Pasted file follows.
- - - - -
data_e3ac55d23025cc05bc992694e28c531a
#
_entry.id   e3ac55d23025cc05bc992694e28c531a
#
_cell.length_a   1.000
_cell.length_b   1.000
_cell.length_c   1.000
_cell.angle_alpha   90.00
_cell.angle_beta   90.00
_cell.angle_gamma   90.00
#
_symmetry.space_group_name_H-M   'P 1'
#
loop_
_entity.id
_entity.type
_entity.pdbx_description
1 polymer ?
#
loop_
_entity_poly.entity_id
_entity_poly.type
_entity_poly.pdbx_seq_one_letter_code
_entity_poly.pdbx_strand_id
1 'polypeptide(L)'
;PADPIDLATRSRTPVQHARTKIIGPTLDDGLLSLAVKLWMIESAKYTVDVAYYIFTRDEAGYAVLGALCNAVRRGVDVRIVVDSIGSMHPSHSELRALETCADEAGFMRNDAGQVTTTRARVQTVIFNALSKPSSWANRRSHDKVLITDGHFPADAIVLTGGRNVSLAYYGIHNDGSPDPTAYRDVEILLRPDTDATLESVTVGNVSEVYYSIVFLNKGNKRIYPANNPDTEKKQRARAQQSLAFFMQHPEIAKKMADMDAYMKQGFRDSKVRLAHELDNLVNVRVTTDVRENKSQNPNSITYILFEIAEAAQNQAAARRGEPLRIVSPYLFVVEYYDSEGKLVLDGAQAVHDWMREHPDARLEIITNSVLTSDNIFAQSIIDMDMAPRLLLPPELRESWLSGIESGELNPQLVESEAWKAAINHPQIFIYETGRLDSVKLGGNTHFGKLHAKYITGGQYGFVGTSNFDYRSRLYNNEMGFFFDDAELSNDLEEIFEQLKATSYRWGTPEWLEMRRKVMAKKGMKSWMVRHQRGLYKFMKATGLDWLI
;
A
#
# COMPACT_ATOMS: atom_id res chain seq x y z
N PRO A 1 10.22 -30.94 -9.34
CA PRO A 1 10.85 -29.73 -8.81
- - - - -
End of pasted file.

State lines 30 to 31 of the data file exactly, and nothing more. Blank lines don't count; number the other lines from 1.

# COMPACT_ATOMS: atom_id res chain seq x y z
N PRO A 1 10.22 -30.94 -9.34